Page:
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Sofar Sounds agrees $460,000 settlement with New York authorities over its use of volunteer staff

By | Published on Wednesday 8 January 2020

Sofar Sounds

Sofar Sounds has reached a $460,000 settlement with the New York State Department Of Labor over its past use of unpaid volunteers at its shows in the American state. The deal follows the increase in scrutiny of the Sofar Sounds business model that occurred last year.

Originally launched in London just over a decade ago, Sofar Sounds now has active operations in multiple cities around the world, further expanding its reach through a network of volunteer ‘ambassadors’ who run events in other locations. Most shows are intimate and staged in non-traditional venues, and are sold based on the experience more than who plays. Sometimes tickets are sold, other times entrance is free and donations are taken on the night.

Like many grassroots music events, Sofar Sounds has traditionally relied on volunteers and artists working on a profit-share basis at many of its shows. But that approach has come in for some criticism in recent years as the Sofar Sounds company has raised millions in investment from some pretty corporate sounding outfits.

The spotlight was further put on the Sofar Sounds business model last August in an article by New York-based musician and writer John Colpitts published on the Talkhouse website. That article reviewed the Sofar Sounds company’s wide-ranging use of volunteers to organise and manage its shows, and asked whether that practice was in line with employment laws in New York state.

At the time a rep for Sofar Sounds told Colpitts: “Sofar started out not as a business, but as a passion project that spread organically and grew into a global community. Because of how Sofar has grown, Sofar takes the interests of each community member seriously. We also take [employment] laws seriously. Based on discussions with legal advisors, we are comfortable we’re doing the right thing in compliance with local regulations and serving the interests of our community members”.

Nevertheless, prompted by Colpitt’s queries, the New York State Department Of Labor investigated the company’s practices and yesterday announced that a settlement had been reached which will see Sofar Sounds hand over $460,000. That money will be shared between the volunteers who have worked on its shows in the past.

As scrutiny of the Sofar Sounds business model increased last year, the company’s CEO Jim Lucchese – who joined last February – has talked about evolving both the way it pays artists and the way it staffs its shows, introducing paid team members alongside the volunteers. He’s also sought to offer more clarity on how the average Sofar Sounds show works financially.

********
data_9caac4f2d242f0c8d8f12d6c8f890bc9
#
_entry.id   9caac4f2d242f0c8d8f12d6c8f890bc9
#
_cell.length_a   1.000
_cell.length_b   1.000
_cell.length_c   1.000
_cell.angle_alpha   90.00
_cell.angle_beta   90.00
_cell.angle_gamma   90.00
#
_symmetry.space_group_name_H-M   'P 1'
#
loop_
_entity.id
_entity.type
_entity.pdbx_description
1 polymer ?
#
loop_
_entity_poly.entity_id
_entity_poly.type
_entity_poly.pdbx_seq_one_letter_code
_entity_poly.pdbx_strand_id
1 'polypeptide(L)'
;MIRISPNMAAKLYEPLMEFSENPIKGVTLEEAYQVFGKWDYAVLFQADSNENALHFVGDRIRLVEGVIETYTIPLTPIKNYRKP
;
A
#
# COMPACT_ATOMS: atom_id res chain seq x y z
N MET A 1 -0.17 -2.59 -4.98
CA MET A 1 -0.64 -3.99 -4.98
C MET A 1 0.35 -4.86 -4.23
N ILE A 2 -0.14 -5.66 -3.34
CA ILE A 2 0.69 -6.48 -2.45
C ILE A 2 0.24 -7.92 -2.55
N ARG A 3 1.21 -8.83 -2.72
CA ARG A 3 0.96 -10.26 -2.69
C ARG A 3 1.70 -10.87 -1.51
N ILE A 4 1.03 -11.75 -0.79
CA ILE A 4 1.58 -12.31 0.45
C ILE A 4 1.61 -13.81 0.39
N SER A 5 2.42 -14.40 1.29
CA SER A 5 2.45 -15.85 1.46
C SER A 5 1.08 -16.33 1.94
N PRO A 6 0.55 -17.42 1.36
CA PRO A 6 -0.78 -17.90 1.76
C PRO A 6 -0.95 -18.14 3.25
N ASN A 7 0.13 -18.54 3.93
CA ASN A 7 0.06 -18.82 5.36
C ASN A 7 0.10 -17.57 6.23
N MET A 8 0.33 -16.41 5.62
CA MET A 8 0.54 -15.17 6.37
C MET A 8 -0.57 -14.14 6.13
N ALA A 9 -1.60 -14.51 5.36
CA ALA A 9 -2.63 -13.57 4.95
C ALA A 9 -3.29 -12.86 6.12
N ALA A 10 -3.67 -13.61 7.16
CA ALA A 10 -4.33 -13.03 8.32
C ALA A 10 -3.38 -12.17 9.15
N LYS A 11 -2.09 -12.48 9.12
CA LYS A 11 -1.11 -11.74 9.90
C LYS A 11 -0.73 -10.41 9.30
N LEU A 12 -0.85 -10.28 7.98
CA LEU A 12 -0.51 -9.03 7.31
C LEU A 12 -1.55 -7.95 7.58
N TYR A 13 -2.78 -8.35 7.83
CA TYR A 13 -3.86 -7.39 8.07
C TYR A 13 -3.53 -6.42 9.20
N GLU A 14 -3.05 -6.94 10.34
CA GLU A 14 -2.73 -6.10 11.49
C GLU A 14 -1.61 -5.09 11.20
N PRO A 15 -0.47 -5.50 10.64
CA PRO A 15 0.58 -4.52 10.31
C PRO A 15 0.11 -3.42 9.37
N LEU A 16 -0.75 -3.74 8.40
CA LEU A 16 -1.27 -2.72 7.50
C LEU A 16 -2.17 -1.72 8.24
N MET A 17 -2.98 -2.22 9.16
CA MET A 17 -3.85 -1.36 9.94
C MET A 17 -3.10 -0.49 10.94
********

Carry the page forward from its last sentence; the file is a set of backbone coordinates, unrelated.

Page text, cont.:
The New York Department Of Labor acknowledged those changes in its statement yesterday. It said that when it “opened its investigation, Sofar cooperated fully and immediately changed its business model. Sofar now staffs all its events with paid employees. The company also agreed to immediately compensate ambassadors who provided any unpaid work”.

The state’s Labor Commissioner, Roberta Reardon, added: “Worker protection is at the forefront of our mission at the Department Of Labor and that includes making sure New Yorkers receive the wages they are entitled to. In this case, Sofar made our job much easier because they wanted to be a partner and a good corporate citizen”.

“When a for-profit business enlists the services of an individual, that individual is an employee, and must be paid for the work they are doing,” she added. “My department closely monitors compliance with New York state labor law and we recognise that sometimes businesses make mistakes”.

“In this case”, she went on, “Sofar Sounds fully cooperated with the investigation and corrected that mistake. They have taken swift steps to change their business practices, and they are fully compensating their employees. I consider this a win for everybody”.

Lucchese’s past comments on evolving the Sofar Sounds business model have generally implied that the changes would occur across the board, although given that the company operates a number of different models in different cities it’s not clear if precisely the same changes will be made everywhere. Nor whether the deal with Reardon’s department means more extensive changes will be made for shows in New York State.

Responding to the Labor Department’s announcement, a spokesperson for Sofar Sounds told Variety: “Today’s agreement with the New York State Department Of Labor stipulates no admission of guilt or wrongdoing and confirms our operating model is fully compliant with New York state law. We thank them for working collaboratively with us in New York, Sofar’s biggest US market. We are excited about resolving these issues and moving forward in 2020, with a continued focus on connecting local and independent musicians with passionate music fans”.